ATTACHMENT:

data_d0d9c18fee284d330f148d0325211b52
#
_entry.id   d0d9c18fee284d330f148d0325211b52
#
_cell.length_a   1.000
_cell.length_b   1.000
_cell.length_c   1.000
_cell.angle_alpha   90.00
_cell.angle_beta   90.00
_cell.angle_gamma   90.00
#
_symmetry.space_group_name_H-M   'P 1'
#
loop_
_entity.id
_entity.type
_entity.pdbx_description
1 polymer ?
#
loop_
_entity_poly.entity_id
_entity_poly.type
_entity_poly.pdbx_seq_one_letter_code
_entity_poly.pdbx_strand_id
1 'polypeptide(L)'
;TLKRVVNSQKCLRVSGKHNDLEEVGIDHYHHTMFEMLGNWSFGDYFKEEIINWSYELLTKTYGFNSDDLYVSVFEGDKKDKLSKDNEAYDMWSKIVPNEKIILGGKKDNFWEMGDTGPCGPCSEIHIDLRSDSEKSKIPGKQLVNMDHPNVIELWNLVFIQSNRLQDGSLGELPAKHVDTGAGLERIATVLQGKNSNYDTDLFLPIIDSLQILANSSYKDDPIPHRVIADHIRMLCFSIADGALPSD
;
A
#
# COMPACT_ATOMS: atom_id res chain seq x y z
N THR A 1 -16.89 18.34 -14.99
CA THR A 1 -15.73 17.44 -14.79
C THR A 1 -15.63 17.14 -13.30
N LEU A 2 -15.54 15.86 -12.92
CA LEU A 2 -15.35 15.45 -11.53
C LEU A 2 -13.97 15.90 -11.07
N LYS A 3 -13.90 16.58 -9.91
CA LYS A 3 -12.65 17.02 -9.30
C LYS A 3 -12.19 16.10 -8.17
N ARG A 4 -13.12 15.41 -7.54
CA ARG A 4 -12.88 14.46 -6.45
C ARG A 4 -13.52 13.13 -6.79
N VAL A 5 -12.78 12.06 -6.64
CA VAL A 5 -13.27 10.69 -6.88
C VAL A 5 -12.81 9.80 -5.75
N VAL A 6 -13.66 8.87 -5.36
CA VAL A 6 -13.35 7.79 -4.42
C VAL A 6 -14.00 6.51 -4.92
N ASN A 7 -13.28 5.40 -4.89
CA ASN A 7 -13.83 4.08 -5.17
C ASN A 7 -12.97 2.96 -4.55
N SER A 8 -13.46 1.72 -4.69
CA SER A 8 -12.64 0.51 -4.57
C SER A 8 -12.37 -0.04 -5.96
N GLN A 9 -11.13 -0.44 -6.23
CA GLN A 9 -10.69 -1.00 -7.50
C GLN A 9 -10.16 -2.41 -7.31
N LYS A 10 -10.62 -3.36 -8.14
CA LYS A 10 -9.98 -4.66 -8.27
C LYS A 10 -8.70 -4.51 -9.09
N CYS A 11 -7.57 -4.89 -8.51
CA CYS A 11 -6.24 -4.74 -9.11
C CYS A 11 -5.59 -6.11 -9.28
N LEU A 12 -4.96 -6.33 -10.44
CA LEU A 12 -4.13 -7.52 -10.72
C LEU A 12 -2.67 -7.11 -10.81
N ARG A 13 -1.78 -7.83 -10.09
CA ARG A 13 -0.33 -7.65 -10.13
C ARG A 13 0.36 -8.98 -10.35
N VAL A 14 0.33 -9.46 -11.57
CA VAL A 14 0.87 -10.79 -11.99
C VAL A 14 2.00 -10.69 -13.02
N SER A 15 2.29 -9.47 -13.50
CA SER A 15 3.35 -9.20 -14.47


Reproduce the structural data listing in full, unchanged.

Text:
data_d0d9c18fee284d330f148d0325211b52
#
_entry.id   d0d9c18fee284d330f148d0325211b52
#
_cell.length_a   1.000
_cell.length_b   1.000
_cell.length_c   1.000
_cell.angle_alpha   90.00
_cell.angle_beta   90.00
_cell.angle_gamma   90.00
#
_symmetry.space_group_name_H-M   'P 1'
#
loop_
_entity.id
_entity.type
_entity.pdbx_description
1 polymer ?
#
loop_
_entity_poly.entity_id
_entity_poly.type
_entity_poly.pdbx_seq_one_letter_code
_entity_poly.pdbx_strand_id
1 'polypeptide(L)'
;TLKRVVNSQKCLRVSGKHNDLEEVGIDHYHHTMFEMLGNWSFGDYFKEEIINWSYELLTKTYGFNSDDLYVSVFEGDKKDKLSKDNEAYDMWSKIVPNEKIILGGKKDNFWEMGDTGPCGPCSEIHIDLRSDSEKSKIPGKQLVNMDHPNVIELWNLVFIQSNRLQDGSLGELPAKHVDTGAGLERIATVLQGKNSNYDTDLFLPIIDSLQILANSSYKDDPIPHRVIADHIRMLCFSIADGALPSD
;
A
#
# COMPACT_ATOMS: atom_id res chain seq x y z
N THR A 1 -16.89 18.34 -14.99
CA THR A 1 -15.73 17.44 -14.79
C THR A 1 -15.63 17.14 -13.30
N LEU A 2 -15.54 15.86 -12.92
CA LEU A 2 -15.35 15.45 -11.53
C LEU A 2 -13.97 15.90 -11.07
N LYS A 3 -13.90 16.58 -9.91
CA LYS A 3 -12.65 17.02 -9.30
C LYS A 3 -12.19 16.10 -8.17
N ARG A 4 -13.12 15.41 -7.54
CA ARG A 4 -12.88 14.46 -6.45
C ARG A 4 -13.52 13.13 -6.79
N VAL A 5 -12.78 12.06 -6.64
CA VAL A 5 -13.27 10.69 -6.88
C VAL A 5 -12.81 9.80 -5.75
N VAL A 6 -13.66 8.87 -5.36
CA VAL A 6 -13.35 7.79 -4.42
C VAL A 6 -14.00 6.51 -4.92
N ASN A 7 -13.28 5.40 -4.89
CA ASN A 7 -13.83 4.08 -5.17
C ASN A 7 -12.97 2.96 -4.55
N SER A 8 -13.46 1.72 -4.69
CA SER A 8 -12.64 0.51 -4.57
C SER A 8 -12.37 -0.04 -5.96
N GLN A 9 -11.13 -0.44 -6.23
CA GLN A 9 -10.69 -1.00 -7.50
C GLN A 9 -10.16 -2.41 -7.31
N LYS A 10 -10.62 -3.36 -8.14
CA LYS A 10 -9.98 -4.66 -8.27
C LYS A 10 -8.70 -4.51 -9.09
N CYS A 11 -7.57 -4.89 -8.51
CA CYS A 11 -6.24 -4.74 -9.11
C CYS A 11 -5.59 -6.11 -9.28
N LEU A 12 -4.96 -6.33 -10.44
CA LEU A 12 -4.13 -7.52 -10.72
C LEU A 12 -2.67 -7.11 -10.81
N ARG A 13 -1.78 -7.83 -10.09
CA ARG A 13 -0.33 -7.65 -10.13
C ARG A 13 0.36 -8.98 -10.35
N VAL A 14 0.33 -9.46 -11.57
CA VAL A 14 0.87 -10.79 -11.99
C VAL A 14 2.00 -10.69 -13.02
N SER A 15 2.29 -9.47 -13.50
CA SER A 15 3.35 -9.20 -14.47